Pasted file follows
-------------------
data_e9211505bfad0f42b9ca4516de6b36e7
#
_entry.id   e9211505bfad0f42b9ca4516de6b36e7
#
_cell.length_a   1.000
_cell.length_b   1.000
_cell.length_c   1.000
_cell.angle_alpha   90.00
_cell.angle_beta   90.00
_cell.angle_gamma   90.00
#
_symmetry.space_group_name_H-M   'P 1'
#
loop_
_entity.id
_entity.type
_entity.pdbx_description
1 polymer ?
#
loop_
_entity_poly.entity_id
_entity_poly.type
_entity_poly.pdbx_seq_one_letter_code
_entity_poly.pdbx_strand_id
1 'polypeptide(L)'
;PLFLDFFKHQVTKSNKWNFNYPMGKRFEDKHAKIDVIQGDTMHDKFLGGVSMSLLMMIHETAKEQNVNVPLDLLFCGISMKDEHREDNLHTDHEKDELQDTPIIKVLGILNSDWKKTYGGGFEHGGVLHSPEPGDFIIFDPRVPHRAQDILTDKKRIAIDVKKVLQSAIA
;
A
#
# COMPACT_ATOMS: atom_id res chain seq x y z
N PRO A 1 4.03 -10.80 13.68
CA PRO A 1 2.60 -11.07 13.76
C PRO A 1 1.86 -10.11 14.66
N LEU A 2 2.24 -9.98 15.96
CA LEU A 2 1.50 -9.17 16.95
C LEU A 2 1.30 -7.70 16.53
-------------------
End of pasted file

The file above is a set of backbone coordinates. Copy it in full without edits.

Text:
data_e9211505bfad0f42b9ca4516de6b36e7
#
_entry.id   e9211505bfad0f42b9ca4516de6b36e7
#
_cell.length_a   1.000
_cell.length_b   1.000
_cell.length_c   1.000
_cell.angle_alpha   90.00
_cell.angle_beta   90.00
_cell.angle_gamma   90.00
#
_symmetry.space_group_name_H-M   'P 1'
#
loop_
_entity.id
_entity.type
_entity.pdbx_description
1 polymer ?
#
loop_
_entity_poly.entity_id
_entity_poly.type
_entity_poly.pdbx_seq_one_letter_code
_entity_poly.pdbx_strand_id
1 'polypeptide(L)'
;PLFLDFFKHQVTKSNKWNFNYPMGKRFEDKHAKIDVIQGDTMHDKFLGGVSMSLLMMIHETAKEQNVNVPLDLLFCGISMKDEHREDNLHTDHEKDELQDTPIIKVLGILNSDWKKTYGGGFEHGGVLHSPEPGDFIIFDPRVPHRAQDILTDKKRIAIDVKKVLQSAIA
;
A
#
# COMPACT_ATOMS: atom_id res chain seq x y z
N PRO A 1 4.03 -10.80 13.68
CA PRO A 1 2.60 -11.07 13.76
C PRO A 1 1.86 -10.11 14.66
N LEU A 2 2.24 -9.98 15.96
CA LEU A 2 1.50 -9.17 16.95
C LEU A 2 1.30 -7.70 16.53